Clark County School District teachers who’ve ignored union negotiations were surprised by a new $15 deduction for retiree health benefits in their paychecks Wednesday.
The compulsory deduction also has some infuriated teachers questioning the validity of the employee contract negotiated between the district and the Clark County Education Association. Less than 500 teachers voted for the contract, but now all 18,000 district teachers must pay the twice-per-month $15 deduction.
“It’s not the money but the principle,” said Ron Taylor, a middle school teacher and candidate for School Board District B. “If they can put in a $30 deduction (per month), the next time it might be a $100.”
Taylor also questioned the fairness of now making teachers finance a benefit for retirees who no longer work in the district and who may have moved out of state. Because teachers are expected to work for 10 years before they are eligible for retiree health benefits, Taylor said many new teachers will probably never be able to take advantage of the new plan.
The district and the union created the retiree health insurance fund in response to the Legislature’s decision to no longer allow new teacher retirees to join the state health insurance plan, said Peter Alpert, chief executive officer of Teachers Health Trust, which administers the retiree fund.
In addition to teacher contributions, the district also contributes $12.76 per teacher a month toward the fund, Alpert said.
Union officials said the benefit is necessary since more than 8,000 teachers are expected to retire over the next 15 years.
In a complaint filed Wednesday to coincide with the first payroll deduction, Taylor and 29 other teachers asked the Local Government Employee-Management Relations to issue an injunction to stop the payroll deductions, to authorize a new vote on the teacher contract and to allow non-union members to vote on the contract.
In his complaint, Taylor also faulted the Clark County School District and the School Board for allowing the deductions. District general counsel Bill Hoffman did not immediately return a phone call for comment Wednesday.
Association Executive Director John Jasonek called Taylor’s complaint a “desperate measure by a fringe School Board candidate to get some publicity.”
He also thought it was odd that a School Board candidate would want to renegotiate a contract that included 4 percent salary increases for teachers.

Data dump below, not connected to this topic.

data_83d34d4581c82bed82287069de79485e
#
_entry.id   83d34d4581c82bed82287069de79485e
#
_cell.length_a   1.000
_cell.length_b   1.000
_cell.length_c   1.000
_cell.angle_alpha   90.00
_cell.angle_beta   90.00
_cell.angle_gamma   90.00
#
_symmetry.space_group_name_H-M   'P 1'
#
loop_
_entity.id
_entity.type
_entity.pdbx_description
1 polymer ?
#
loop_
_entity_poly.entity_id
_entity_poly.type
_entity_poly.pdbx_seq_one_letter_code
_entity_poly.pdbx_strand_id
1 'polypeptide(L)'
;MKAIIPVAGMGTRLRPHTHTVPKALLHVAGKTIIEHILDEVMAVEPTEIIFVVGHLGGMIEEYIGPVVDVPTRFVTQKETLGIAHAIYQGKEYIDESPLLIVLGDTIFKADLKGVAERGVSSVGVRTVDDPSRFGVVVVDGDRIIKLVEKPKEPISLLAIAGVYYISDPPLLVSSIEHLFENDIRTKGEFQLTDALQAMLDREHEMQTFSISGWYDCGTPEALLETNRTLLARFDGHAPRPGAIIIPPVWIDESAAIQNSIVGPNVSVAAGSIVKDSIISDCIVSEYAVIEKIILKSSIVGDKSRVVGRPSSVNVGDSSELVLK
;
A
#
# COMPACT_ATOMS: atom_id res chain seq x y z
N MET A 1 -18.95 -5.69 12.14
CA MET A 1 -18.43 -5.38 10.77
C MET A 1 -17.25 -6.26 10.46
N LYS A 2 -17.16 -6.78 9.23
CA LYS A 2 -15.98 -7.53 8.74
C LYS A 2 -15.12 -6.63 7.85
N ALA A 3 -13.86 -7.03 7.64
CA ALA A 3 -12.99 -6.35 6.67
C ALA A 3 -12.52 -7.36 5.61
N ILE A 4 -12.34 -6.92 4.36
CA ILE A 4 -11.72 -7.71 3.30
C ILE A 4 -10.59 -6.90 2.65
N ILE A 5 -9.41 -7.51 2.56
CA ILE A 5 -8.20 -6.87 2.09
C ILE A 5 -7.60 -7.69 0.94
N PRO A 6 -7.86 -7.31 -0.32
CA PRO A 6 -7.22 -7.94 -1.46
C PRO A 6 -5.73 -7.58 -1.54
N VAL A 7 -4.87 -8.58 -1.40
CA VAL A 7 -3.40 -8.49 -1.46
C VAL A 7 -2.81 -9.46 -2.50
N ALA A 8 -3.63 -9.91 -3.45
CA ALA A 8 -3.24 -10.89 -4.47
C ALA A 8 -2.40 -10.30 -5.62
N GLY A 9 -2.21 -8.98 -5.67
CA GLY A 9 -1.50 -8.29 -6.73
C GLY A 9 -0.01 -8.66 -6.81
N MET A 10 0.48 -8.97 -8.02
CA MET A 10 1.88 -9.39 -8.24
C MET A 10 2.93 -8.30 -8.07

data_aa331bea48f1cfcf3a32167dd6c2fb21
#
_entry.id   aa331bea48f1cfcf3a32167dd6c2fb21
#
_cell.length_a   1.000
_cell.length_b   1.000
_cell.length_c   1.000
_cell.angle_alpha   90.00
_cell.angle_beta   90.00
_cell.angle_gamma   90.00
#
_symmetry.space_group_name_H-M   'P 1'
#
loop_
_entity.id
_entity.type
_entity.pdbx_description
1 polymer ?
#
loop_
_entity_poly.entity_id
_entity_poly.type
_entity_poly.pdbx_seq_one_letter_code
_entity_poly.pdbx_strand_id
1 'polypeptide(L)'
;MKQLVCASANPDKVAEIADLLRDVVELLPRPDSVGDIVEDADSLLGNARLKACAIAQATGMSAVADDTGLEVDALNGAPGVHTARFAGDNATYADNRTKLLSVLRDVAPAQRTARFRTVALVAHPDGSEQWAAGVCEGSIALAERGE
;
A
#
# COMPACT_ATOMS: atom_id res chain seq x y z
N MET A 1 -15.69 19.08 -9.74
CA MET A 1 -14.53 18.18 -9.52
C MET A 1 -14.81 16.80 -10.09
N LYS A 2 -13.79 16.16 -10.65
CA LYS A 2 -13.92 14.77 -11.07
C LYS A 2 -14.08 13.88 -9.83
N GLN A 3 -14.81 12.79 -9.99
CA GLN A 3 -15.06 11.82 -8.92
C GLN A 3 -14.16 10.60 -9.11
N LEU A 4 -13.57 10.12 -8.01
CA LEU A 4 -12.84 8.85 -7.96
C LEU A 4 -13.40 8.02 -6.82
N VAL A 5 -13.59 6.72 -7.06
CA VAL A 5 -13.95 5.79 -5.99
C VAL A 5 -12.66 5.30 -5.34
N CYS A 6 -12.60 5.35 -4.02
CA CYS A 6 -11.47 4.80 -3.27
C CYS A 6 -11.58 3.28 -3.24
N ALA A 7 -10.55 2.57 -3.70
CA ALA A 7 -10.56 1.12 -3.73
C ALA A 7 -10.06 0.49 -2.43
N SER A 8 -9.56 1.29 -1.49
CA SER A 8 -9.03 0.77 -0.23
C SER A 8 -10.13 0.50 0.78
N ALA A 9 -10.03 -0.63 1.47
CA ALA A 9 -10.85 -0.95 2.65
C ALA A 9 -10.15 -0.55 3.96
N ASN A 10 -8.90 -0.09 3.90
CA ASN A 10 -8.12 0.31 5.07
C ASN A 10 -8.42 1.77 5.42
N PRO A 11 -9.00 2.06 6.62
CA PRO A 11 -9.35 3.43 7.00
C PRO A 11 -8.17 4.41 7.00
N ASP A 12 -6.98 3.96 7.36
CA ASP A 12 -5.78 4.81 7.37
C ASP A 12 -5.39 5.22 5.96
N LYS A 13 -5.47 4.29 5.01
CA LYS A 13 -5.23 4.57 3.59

Taylor contended that the salary increases are protected by the Legislature and held out the possibility that teachers could get better pay increases with more aggressive bargaining.
Taylor also said the district should be paying for retiree health benefits with state funds, money he said has been mismanaged over the years by the union-created teacher health trust.
Taylor and Jasonek also disagreed on whether non-union members could vote on contracts. Taylor said Nevada, a right-to-work state, “allows for such opportunities,” but Jasonek said only union members could vote on union issues.
Teacher union members ratified the contract on May 27. Taylor said the ratification coincided with a teacher awards event for middle school and high school educators.
He said only 250 teachers out of 18,000 actually voted on the contract.
Jasonek put the number of ratification voters at about 400. He said the meeting was well-advertised in newspapers and was four hours long to give teachers ample opportunity to vote.
Taylor has also been fighting the union over what he considers a wrongful expulsion from the organization, but does not expect the case to be concluded until December.
During a hearing on the case Wednesday, union lawyer Francis Flaherty offered to let Taylor rejoin the union and pay his legal expenses. But Taylor said the offer was later rescinded when union officials learned of his new complaint against the payroll deductions.
Contact reporter James Haug at jhaug @reviewjournal.com or 702-799-2922.